In between those two, depending on your perspective, is where he's going with the naughty angle. In my review of 'Capricious Deities', I highlighted that the inclusion of a sexual element, without ever venturing into erotica, was one of the strong points of the series. It's just as subject to that simplicity of assumption as anything else (I have to be this enemy leader's concubine while obtaining intel, grandpa? OK, that's no problem), but it's a welcome addition to a genre that usually avoids it or goes overboard with it.
However, there are some more dubious angles exhibited here and some may find them objectionable. For example, the oldest profession apparently carries no stigma on the Forsaken Islands, so the best whore at the Screaming Ghost is the 'belle of the town'. Grace can have a boyfriend, they can be madly in love and the townsfolk can place bets on when they'll be married. It's all fine. It's a little strange to see her jealous of any girl who even looks at Joseph, and he certainly can't look back, while she screws anyone for cash. I don't buy that, but that's just credibility on the line.
The really objectionable angle is the one where, if whoredom is respectable, then girls can fairly see it as a career choice. For instance, Emma Hutchinson, 'a young, sixteen-year-old blossoming beauty' is Grace's protégé at the Screaming Ghost, and she's eager to follow in her older friend's footsteps. The auction for her virginity is a lively affair, conducted in front of nobility after fifteen minutes of seductive dance, and 'her services for the evening' are won by Captain Harvey Taylor, a 38-year-old ship's captain, who spends a ridiculous sum on her. What's perhaps most outrageous is that this is the start of a beautiful friendship that soon blossoms into romance and ends in marriage. I don't want to be that guy and restrict what folk can write, but Ried could have handled this in a much safer manner.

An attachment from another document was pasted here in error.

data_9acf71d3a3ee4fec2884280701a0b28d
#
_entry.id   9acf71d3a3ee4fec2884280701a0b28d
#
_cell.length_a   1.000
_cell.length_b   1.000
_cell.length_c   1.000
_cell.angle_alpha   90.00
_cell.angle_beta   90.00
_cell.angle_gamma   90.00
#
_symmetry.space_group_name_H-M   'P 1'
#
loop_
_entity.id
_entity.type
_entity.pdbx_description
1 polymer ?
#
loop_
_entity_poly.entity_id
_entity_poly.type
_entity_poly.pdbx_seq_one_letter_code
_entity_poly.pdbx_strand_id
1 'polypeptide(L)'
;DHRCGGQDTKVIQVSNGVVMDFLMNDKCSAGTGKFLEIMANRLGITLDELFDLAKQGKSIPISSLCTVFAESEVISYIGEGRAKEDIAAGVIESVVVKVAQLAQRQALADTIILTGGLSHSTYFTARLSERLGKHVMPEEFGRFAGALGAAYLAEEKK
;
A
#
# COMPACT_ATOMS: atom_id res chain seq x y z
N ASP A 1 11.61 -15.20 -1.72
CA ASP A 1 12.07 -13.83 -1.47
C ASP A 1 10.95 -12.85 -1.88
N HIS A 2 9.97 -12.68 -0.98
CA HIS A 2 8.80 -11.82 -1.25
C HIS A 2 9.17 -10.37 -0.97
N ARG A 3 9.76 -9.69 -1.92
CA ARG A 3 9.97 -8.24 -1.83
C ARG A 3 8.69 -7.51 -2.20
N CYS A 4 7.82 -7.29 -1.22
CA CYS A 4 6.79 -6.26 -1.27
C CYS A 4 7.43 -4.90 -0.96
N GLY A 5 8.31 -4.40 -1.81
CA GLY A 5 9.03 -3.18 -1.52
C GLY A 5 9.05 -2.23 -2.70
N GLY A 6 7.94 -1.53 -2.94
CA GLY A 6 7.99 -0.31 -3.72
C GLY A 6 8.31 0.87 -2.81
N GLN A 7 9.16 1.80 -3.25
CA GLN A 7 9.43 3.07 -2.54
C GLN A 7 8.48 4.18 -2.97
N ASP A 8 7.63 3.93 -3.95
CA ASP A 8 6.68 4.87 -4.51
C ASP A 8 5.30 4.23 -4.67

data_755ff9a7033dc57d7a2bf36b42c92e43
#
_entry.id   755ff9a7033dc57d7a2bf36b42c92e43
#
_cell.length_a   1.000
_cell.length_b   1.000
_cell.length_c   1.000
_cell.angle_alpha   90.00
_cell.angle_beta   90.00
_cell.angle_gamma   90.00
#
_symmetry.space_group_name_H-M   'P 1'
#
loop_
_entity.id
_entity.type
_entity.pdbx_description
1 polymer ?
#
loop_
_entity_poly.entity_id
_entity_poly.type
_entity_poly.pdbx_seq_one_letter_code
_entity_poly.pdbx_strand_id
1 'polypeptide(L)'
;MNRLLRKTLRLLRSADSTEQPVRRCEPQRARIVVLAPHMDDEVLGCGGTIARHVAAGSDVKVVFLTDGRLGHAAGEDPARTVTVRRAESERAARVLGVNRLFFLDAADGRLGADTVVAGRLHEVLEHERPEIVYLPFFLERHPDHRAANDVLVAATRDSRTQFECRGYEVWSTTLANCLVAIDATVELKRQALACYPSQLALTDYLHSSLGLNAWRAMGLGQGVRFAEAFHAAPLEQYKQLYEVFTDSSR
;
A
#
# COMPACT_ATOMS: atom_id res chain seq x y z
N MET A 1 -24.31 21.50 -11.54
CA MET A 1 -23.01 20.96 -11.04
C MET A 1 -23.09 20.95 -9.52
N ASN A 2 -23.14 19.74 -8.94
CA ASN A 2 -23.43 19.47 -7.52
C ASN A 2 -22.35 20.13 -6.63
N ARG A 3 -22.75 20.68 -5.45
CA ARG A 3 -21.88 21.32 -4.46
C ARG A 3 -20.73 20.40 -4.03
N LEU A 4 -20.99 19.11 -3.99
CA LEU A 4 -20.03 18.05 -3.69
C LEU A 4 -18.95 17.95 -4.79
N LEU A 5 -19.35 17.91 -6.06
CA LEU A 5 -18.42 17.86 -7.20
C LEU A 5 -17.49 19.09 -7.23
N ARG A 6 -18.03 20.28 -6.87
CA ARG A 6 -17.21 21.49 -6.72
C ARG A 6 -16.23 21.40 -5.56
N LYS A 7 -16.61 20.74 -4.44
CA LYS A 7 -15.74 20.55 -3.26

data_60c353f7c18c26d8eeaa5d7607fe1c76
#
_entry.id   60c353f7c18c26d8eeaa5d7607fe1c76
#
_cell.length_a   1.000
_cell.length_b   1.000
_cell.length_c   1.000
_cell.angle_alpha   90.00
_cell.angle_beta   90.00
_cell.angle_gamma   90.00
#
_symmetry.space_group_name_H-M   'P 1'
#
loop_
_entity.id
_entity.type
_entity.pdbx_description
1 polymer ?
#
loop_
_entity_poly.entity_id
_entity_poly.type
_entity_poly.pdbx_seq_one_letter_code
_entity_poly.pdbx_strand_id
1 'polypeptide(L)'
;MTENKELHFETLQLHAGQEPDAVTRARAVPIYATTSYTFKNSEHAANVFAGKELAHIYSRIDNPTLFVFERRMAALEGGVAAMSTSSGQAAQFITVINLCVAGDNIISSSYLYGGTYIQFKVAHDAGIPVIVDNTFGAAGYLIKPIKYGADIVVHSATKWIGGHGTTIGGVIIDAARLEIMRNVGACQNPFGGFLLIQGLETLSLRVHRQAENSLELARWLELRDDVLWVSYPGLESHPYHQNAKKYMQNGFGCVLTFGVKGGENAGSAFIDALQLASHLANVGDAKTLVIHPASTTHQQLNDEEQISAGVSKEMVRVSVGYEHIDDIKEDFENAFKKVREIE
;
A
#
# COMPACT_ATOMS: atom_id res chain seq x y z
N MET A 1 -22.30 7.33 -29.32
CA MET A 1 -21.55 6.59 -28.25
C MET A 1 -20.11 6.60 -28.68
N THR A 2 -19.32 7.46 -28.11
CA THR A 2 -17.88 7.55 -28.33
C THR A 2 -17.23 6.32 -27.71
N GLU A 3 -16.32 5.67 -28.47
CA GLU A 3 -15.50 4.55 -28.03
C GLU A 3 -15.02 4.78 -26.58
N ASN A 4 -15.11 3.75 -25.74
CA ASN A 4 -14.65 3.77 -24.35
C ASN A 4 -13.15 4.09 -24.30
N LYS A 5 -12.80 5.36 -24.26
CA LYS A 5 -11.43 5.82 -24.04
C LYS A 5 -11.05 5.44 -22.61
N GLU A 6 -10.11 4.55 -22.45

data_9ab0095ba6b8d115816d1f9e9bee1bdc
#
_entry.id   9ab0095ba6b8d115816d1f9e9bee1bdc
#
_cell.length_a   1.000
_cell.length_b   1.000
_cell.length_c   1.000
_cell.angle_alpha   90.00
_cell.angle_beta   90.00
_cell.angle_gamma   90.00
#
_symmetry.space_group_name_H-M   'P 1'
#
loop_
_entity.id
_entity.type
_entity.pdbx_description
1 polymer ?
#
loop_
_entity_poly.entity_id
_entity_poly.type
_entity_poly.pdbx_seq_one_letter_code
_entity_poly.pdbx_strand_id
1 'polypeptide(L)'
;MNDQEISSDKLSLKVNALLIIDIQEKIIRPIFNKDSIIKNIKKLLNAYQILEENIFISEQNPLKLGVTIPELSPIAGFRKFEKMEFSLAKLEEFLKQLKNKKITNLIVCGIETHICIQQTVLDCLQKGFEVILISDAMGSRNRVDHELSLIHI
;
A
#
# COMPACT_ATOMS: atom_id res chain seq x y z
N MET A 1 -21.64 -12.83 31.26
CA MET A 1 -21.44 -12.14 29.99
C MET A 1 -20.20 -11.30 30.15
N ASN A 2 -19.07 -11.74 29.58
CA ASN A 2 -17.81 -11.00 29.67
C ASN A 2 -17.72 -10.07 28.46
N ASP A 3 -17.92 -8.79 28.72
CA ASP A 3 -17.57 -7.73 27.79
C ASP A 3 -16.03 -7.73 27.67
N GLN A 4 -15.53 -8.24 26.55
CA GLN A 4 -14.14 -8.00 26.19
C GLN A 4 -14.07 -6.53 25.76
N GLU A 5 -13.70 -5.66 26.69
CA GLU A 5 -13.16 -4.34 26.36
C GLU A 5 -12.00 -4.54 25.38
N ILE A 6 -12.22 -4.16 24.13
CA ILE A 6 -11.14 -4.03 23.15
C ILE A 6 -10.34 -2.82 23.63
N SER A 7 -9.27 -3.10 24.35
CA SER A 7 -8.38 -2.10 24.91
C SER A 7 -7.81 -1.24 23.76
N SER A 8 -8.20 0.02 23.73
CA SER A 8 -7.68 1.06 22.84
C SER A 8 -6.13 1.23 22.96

There are other angles that seem rather ill-advised too. It's bad enough for Gargemeleche to talk like an illiterate Alabama slave, but adding a surname of Hottentot is just wrong. Ried's ideas for names tend to be good ones, but he goes rather off the deep end with some here, especially when the characters aren't human. I quite like Sergeant Belchero Drinkswill and even Admiral Battemhard, but naming an old troll commodore Sosueme Wedafuquawe? No. Don't even get me started on the god who's named, and I kid you not, Bidoodleoboop.
The other problem with names is that Ried seems to think that we want to hear full names in every line of dialogue, even when they're not official proclamations. Nobody would say, 'My wife Lady Cecilia Ann Menelynn Medford died in the same Scarlet Fever epidemic that same year,' or 'Ever since the civil war ended five months ago, our new Palamaran Emperor Thomas Wilson Oakley Medford IV has been obsessed with building all sorts of ships.' They'd just say 'my wife' or 'our new emperor'.
All in all, this sits very much in between the previous two books. While it remains just as much fun, it's a step down in quality from 'Capricious Deities', though not so far as 'Reckless Ambitions'. The fourth book in the series will be called 'Academic Mayhem', so presumably will return some focus to the Gamemasters University, which stepped back from this one. With it, I hope Ried can keep his worldbuilding skills and a recognisable sense of passion, while keeping his plot conveniences down and giving his characters more believable motivations. ~~ Hal C F Astell